Does your company know how to secure it's IoT devices?
Written by Peggy Keene
From the September 2021 issue
As the internet of things, or IoT, has made itself increasingly relevant across all industries, smart devices have become especially common in the workplace. As a result, privacy experts across the nation have noted a steep rise in cyberattacks on IoT devices as more and more smart devices are being used in industries that are relatively new to using IoT connectivity.
The Popularity of IoT Use Has Made It a Target for Hackers
Every day IoT is used in new and exciting ways. Whether it is a new industry finally “coming online” with IoT or an already established IoT industry finding a new channel to use the technology, it is clear that IoT is here to stay. IoT refers to the technology that allows for smart devices to stay “online” indefinitely while being able to receive, track, and send data wirelessly. These devices can be used to monitor everything from a patient’s blood glucose levels to a satellite’s uptime. While an industry’s need for IoT devices may vary, the use of IoT devices is steadily increasing across the board. For example, IoT devices have become incredibly popular in health care. Just earlier this year, one health system in southwest Missouri disclosed that they extensively use more than 17,000 IoT- connected devices in the day-to-day management of their services.
But as IoT technology becomes more widely accepted, it has also become a more high-profile target for hackers. Such a problem is compounded by the fact that there are so many different manufacturers of IoT devices as so many companies want to cash in on IoT’s popularity. This makes it harder to ensure that consumer devices have adequate protection in place against hackers and cyberattacks.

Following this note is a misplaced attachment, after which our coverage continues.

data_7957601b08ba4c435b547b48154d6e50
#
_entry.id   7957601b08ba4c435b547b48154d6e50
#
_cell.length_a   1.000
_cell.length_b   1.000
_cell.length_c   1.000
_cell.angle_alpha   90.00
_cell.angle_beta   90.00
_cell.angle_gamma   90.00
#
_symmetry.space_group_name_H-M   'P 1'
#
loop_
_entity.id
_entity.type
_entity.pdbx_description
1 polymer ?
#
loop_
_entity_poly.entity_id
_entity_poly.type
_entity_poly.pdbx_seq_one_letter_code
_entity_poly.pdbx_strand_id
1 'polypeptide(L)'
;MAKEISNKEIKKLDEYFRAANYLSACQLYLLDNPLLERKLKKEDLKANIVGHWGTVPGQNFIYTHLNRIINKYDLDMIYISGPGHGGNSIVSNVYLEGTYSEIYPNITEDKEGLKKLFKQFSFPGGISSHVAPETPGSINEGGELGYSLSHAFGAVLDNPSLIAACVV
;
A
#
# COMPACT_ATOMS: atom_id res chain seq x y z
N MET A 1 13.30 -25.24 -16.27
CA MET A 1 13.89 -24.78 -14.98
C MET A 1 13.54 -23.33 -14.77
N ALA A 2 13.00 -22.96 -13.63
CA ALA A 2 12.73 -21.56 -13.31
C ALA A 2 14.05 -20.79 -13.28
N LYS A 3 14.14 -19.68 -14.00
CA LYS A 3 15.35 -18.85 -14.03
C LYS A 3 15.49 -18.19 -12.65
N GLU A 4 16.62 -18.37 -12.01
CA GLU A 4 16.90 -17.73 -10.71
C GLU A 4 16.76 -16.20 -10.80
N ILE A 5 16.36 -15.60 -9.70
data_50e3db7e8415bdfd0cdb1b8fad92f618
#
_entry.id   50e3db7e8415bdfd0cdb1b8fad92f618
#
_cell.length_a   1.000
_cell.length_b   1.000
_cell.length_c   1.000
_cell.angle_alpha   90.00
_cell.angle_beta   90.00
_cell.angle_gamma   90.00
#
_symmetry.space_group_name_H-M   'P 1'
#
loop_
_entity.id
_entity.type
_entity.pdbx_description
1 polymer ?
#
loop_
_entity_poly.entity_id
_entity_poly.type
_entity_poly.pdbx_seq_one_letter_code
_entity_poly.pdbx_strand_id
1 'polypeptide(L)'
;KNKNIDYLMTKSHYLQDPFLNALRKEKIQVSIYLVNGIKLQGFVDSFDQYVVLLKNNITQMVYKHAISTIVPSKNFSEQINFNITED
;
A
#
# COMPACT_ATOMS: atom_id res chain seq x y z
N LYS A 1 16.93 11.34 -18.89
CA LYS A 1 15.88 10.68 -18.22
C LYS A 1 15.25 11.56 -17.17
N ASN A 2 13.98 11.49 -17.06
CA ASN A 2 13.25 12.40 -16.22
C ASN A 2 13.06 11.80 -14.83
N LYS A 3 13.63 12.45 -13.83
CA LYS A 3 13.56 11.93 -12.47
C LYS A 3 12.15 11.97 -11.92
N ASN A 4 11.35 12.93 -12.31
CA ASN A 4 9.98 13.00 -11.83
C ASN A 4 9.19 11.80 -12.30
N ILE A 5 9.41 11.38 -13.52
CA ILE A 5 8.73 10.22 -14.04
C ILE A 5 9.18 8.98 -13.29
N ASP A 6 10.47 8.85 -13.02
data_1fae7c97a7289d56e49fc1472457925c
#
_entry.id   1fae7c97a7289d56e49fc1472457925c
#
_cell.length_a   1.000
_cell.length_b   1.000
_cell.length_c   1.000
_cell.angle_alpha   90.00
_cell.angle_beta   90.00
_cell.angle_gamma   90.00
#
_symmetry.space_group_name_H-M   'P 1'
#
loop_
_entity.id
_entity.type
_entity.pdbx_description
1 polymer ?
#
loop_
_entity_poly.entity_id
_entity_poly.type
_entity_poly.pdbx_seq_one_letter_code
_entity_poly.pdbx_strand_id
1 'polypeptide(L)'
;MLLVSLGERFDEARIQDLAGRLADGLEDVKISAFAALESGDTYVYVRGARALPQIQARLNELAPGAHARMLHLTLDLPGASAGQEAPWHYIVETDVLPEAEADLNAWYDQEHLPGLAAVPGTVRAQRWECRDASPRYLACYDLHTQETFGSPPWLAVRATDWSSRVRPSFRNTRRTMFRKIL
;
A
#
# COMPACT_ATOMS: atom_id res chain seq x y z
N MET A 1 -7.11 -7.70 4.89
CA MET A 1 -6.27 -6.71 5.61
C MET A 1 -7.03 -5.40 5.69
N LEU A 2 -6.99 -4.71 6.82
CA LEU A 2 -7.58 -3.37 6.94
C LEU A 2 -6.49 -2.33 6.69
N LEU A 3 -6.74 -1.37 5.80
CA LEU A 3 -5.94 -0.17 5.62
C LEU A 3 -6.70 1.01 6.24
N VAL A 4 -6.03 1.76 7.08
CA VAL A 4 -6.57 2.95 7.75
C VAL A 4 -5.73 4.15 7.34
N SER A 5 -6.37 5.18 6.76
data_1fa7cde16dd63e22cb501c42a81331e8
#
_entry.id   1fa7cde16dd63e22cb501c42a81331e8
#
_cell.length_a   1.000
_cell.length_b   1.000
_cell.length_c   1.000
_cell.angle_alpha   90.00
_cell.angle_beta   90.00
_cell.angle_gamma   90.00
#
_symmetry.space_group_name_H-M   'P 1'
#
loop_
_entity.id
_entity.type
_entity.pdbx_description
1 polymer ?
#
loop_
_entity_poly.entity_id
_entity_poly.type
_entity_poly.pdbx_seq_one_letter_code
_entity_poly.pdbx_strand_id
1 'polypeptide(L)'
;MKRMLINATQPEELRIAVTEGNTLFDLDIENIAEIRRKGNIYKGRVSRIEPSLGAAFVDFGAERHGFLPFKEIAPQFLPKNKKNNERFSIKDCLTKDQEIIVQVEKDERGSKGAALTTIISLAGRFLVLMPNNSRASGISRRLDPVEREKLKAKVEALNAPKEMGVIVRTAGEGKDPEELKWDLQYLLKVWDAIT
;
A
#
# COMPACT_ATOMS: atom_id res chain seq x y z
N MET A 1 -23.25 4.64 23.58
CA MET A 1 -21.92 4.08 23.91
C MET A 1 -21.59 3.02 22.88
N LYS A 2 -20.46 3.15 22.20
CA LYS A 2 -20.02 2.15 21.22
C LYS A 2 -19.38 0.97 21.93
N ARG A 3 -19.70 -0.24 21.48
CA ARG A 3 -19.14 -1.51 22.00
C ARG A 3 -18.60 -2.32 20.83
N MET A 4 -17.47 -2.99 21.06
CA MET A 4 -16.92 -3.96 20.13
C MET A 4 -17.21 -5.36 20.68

Tips for Securing IoT From Hackers
First, above all, secure your company’s network. A company or system’s network is the foundation to all its technology transactions. Securing a company’s network can include multiple steps, such as installing a firewall, maintaining proper firmware, pushing regular updates to devices, having antivirus and anti- malware software on all devices, and limiting activity on company devices to pre-approved activities.
The second step is to have a strong understanding of what kind of communications the company’s devices should be making. When experts speak of “communications,” they are not referring to communication like email but to the dialogue between devices that occurs for IoT devices to function. Understanding this and training employees on what kind of use is permitted on their devices can help IT recognize when unauthorized access, i.e., hacking, is occurring.
Lastly, if budget permits, experts stress that company-issued devices should be from the same company, of the same model, and run the same software. This streamlines the process for IT when updates or patches must be pushed to the devices, and it can also make it easier for companies to train their employees.
Key Takeaways on Securing IoT Devices From
The hacking of IoT devices has become a real concern as more and more industries begin to use IoT technology. To deter hacking, experts suggest several preventative measures that include:
• Limiting the use of company-issued devices to approved activities only;
• Ensuring that all the devices used by the company are of the same
manufacturer, and version; and
• Using safeguards such as antivirus software, anti-malware software, and firewalls. TBJ
This article was originally published on the Klemchuk Intellectual Property Trends blog and has been edited and reprinted with permission.
PEGGY KEENE is of counsel to Klemchuk. Her practice focuses on intellectual property and internet law, e-commerce, and data privacy. Keene has also served as in-house counsel in the telecommunications industry.